Expectations and experiences of diverse forms of knowledge use: the case of the UK National Ecosystem Assessment

Waylen, Kerry A.; Young, Juliette. 2014 Expectations and experiences of diverse forms of knowledge use: the case of the UK National Ecosystem Assessment. Environment and Planning C: Government and Policy, 32 (2). 229 -246.

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Assessments of environmental issues are often expected to tackle the perceived disconnect between scientific knowledge and environmental policy making. However, their actual influence on processes of knowledge communication and use remains understudied. We provide one of the first studies of the UK National Ecosystem Assessment (NEA), itself one of the first national-level assessments of ecosystem services. We explore expectations, early experiences, and implications for its role in promoting knowledge use, drawing on both documentary evidence and qualitative analysis of interviews with NEA authors and potential users. Many interviewees expected instrumental use; that is, facts directly assisting problem solving. This matches the rhetoric surrounding the NEA’s creation. However, we found more early evidence of interacting conceptual uses (learning), and strategic uses (sometimes deemed misuse). Such uses depend not only on assessment outputs, such as reports, but also on the processes of communication and interaction by which these are created. Thus, planning and analysis of such assessments should deemphasise instrumental use and instead focus on the complex knowledge ‘coproduction’ processes by which diverse and interacting forms of knowledge use may be realised.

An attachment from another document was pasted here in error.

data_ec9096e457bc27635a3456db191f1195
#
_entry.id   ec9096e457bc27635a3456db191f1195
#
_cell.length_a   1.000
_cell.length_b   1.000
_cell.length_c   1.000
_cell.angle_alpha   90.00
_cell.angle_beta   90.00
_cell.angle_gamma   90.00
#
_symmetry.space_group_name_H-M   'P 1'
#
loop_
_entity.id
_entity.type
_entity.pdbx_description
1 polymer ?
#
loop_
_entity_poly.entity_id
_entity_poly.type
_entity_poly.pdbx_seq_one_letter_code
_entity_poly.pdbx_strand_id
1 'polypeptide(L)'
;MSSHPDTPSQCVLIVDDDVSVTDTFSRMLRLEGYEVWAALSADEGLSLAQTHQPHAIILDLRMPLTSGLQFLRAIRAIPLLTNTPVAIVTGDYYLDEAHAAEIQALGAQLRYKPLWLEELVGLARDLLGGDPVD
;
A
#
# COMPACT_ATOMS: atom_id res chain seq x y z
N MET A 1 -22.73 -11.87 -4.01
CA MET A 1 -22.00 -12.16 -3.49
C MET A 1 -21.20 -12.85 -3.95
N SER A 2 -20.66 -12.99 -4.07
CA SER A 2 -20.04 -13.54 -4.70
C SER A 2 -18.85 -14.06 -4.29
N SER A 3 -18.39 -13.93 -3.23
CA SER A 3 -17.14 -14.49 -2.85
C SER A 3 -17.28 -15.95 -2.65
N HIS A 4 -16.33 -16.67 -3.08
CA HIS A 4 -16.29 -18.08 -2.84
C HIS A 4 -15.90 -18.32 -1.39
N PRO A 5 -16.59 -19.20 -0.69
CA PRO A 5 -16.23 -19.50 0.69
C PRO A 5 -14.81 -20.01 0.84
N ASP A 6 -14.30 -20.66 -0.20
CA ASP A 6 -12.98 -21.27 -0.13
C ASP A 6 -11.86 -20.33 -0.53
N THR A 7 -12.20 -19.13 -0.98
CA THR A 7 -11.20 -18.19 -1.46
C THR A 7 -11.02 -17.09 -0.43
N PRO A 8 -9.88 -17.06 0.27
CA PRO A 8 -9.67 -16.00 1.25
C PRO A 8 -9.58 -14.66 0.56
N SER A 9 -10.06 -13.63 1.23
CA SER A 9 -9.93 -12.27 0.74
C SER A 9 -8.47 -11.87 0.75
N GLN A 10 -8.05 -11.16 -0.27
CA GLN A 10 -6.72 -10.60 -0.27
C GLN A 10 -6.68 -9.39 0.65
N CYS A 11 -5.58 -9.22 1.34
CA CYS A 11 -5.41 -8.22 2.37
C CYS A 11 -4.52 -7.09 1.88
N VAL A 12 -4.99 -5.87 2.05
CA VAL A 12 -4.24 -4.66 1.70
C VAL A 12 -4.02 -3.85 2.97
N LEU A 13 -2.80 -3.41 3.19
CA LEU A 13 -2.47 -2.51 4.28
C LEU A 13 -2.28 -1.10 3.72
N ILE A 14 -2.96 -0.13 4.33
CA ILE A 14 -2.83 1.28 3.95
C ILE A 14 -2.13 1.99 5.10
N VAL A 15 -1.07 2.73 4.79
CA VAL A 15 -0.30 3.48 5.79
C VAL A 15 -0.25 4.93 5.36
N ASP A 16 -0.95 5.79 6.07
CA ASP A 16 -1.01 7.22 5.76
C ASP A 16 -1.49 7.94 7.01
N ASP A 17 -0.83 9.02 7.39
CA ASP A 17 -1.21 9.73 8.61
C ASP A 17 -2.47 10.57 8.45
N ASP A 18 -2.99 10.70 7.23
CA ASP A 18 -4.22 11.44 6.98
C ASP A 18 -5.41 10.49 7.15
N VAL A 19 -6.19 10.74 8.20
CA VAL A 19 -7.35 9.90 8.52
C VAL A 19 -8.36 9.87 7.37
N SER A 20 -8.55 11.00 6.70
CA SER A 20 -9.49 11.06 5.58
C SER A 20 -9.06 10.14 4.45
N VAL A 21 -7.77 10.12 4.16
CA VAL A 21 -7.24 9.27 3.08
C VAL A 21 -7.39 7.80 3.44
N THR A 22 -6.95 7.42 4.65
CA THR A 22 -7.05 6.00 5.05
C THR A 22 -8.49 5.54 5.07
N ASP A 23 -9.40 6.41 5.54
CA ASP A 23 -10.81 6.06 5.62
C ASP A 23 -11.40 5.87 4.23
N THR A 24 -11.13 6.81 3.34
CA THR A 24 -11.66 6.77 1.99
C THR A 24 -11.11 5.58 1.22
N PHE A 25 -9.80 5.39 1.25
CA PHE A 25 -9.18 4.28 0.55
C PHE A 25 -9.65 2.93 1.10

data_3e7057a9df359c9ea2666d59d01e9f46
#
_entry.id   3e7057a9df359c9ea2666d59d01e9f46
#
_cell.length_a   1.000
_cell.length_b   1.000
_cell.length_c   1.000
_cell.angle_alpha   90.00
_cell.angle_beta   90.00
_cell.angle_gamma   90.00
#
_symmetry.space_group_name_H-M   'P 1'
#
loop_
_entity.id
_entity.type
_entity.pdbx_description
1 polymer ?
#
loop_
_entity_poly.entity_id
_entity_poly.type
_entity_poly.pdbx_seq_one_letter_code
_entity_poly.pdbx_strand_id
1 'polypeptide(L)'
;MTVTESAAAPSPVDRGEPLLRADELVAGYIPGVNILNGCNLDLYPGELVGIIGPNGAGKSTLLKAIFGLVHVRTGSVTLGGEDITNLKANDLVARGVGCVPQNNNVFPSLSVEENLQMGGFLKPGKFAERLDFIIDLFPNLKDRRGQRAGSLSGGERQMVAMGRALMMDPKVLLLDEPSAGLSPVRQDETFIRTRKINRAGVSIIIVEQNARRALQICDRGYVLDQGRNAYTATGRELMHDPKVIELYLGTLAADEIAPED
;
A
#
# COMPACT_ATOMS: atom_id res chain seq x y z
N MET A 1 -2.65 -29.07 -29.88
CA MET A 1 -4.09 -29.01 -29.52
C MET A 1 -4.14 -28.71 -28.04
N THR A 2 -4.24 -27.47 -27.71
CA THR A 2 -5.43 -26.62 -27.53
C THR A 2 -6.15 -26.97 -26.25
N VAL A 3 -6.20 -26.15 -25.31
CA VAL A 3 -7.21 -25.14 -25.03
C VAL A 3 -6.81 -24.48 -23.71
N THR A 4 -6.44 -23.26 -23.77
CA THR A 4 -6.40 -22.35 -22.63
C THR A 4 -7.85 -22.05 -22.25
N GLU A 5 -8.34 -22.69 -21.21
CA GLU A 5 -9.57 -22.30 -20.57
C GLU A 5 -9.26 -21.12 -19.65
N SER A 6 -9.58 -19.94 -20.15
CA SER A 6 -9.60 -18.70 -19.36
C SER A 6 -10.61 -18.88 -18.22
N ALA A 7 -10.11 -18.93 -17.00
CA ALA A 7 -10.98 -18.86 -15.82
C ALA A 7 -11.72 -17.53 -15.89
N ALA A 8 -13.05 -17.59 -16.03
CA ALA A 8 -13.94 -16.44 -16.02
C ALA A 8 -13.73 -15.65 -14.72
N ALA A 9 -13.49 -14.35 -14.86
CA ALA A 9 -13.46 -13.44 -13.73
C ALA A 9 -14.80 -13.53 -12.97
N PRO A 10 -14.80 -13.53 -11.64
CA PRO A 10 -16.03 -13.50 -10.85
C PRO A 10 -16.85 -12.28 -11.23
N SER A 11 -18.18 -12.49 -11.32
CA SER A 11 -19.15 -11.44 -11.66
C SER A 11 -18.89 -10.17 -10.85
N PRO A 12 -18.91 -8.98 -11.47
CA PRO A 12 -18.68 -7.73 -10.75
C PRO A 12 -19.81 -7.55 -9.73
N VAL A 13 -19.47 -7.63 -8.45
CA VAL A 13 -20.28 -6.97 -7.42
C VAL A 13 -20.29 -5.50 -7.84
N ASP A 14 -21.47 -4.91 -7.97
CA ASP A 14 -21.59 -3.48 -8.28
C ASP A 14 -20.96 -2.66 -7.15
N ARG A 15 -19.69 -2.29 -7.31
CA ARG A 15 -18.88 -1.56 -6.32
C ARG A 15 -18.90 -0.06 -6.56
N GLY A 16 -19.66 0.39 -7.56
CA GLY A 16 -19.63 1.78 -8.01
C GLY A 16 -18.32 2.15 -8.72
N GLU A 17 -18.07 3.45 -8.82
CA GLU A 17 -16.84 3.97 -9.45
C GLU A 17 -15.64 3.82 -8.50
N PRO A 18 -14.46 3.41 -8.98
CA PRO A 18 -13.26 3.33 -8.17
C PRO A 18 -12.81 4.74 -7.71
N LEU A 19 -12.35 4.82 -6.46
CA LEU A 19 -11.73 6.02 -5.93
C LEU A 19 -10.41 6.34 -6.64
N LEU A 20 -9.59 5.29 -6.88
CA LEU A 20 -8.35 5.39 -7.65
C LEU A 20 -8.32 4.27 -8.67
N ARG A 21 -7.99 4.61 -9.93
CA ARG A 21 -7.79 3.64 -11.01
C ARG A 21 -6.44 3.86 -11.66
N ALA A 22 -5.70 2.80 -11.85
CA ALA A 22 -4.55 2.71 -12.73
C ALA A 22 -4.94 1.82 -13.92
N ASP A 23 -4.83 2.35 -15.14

Item Type: Publication - Article
Digital Object Identifier (DOI):
CEH Sections/Science Areas: Watt
ISSN: 0263-774X
Additional Keywords: science–policy interfaces, environmental assessments, ecosystem services, ecological knowledge, knowledge coproduction
NORA Subject Terms: Ecology and Environment
Date made live: 24 Mar 2015 10:36 +0 (UTC)

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